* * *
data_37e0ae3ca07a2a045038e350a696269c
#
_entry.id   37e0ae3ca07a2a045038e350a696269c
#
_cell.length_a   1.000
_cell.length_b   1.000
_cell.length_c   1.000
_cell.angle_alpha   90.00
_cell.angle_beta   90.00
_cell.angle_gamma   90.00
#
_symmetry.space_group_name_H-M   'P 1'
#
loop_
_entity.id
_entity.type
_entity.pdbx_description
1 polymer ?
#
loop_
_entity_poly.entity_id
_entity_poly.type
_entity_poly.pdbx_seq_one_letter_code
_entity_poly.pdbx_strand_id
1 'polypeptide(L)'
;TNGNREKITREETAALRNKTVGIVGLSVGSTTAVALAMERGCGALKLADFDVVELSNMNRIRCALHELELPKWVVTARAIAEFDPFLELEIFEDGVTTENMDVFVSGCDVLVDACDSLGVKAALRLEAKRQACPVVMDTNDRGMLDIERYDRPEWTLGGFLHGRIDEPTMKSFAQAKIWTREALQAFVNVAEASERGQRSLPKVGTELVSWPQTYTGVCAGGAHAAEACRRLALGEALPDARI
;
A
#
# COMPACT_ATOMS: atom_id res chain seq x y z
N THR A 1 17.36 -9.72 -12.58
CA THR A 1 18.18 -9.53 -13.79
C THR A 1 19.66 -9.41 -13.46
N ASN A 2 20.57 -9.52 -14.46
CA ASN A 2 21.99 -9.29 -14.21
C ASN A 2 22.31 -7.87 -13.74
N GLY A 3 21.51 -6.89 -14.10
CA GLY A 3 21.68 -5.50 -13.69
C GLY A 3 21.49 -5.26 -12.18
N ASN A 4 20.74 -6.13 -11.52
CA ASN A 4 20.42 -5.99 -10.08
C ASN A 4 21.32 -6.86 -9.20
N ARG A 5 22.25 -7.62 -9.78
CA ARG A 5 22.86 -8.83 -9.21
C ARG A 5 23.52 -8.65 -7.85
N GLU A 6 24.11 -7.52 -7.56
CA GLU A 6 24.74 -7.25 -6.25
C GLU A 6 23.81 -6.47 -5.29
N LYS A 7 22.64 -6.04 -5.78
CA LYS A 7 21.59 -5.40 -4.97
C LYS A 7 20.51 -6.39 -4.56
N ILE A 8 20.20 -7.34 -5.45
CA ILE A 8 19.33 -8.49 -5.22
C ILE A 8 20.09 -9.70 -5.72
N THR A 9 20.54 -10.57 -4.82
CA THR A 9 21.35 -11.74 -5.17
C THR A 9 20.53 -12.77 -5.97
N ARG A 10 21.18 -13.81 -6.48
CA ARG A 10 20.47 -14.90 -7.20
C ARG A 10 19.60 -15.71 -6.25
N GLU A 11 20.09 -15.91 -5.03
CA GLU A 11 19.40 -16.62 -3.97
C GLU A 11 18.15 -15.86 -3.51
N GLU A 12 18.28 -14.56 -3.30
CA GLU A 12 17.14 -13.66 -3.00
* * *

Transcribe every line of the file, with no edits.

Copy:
data_37e0ae3ca07a2a045038e350a696269c
#
_entry.id   37e0ae3ca07a2a045038e350a696269c
#
_cell.length_a   1.000
_cell.length_b   1.000
_cell.length_c   1.000
_cell.angle_alpha   90.00
_cell.angle_beta   90.00
_cell.angle_gamma   90.00
#
_symmetry.space_group_name_H-M   'P 1'
#
loop_
_entity.id
_entity.type
_entity.pdbx_description
1 polymer ?
#
loop_
_entity_poly.entity_id
_entity_poly.type
_entity_poly.pdbx_seq_one_letter_code
_entity_poly.pdbx_strand_id
1 'polypeptide(L)'
;TNGNREKITREETAALRNKTVGIVGLSVGSTTAVALAMERGCGALKLADFDVVELSNMNRIRCALHELELPKWVVTARAIAEFDPFLELEIFEDGVTTENMDVFVSGCDVLVDACDSLGVKAALRLEAKRQACPVVMDTNDRGMLDIERYDRPEWTLGGFLHGRIDEPTMKSFAQAKIWTREALQAFVNVAEASERGQRSLPKVGTELVSWPQTYTGVCAGGAHAAEACRRLALGEALPDARI
;
A
#
# COMPACT_ATOMS: atom_id res chain seq x y z
N THR A 1 17.36 -9.72 -12.58
CA THR A 1 18.18 -9.53 -13.79
C THR A 1 19.66 -9.41 -13.46
N ASN A 2 20.57 -9.52 -14.46
CA ASN A 2 21.99 -9.29 -14.21
C ASN A 2 22.31 -7.87 -13.74
N GLY A 3 21.51 -6.89 -14.10
CA GLY A 3 21.68 -5.50 -13.69
C GLY A 3 21.49 -5.26 -12.18
N ASN A 4 20.74 -6.13 -11.52
CA ASN A 4 20.42 -5.99 -10.08
C ASN A 4 21.32 -6.86 -9.20
N ARG A 5 22.25 -7.62 -9.78
CA ARG A 5 22.86 -8.83 -9.21
C ARG A 5 23.52 -8.65 -7.85
N GLU A 6 24.11 -7.52 -7.56
CA GLU A 6 24.74 -7.25 -6.25
C GLU A 6 23.81 -6.47 -5.29
N LYS A 7 22.64 -6.04 -5.78
CA LYS A 7 21.59 -5.40 -4.97
C LYS A 7 20.51 -6.39 -4.56
N ILE A 8 20.20 -7.34 -5.45
CA ILE A 8 19.33 -8.49 -5.22
C ILE A 8 20.09 -9.70 -5.72
N THR A 9 20.54 -10.57 -4.82
CA THR A 9 21.35 -11.74 -5.17
C THR A 9 20.53 -12.77 -5.97
N ARG A 10 21.18 -13.81 -6.48
CA ARG A 10 20.47 -14.90 -7.20
C ARG A 10 19.60 -15.71 -6.25
N GLU A 11 20.09 -15.91 -5.03
CA GLU A 11 19.40 -16.62 -3.97
C GLU A 11 18.15 -15.86 -3.51
N GLU A 12 18.28 -14.56 -3.30
CA GLU A 12 17.14 -13.66 -3.00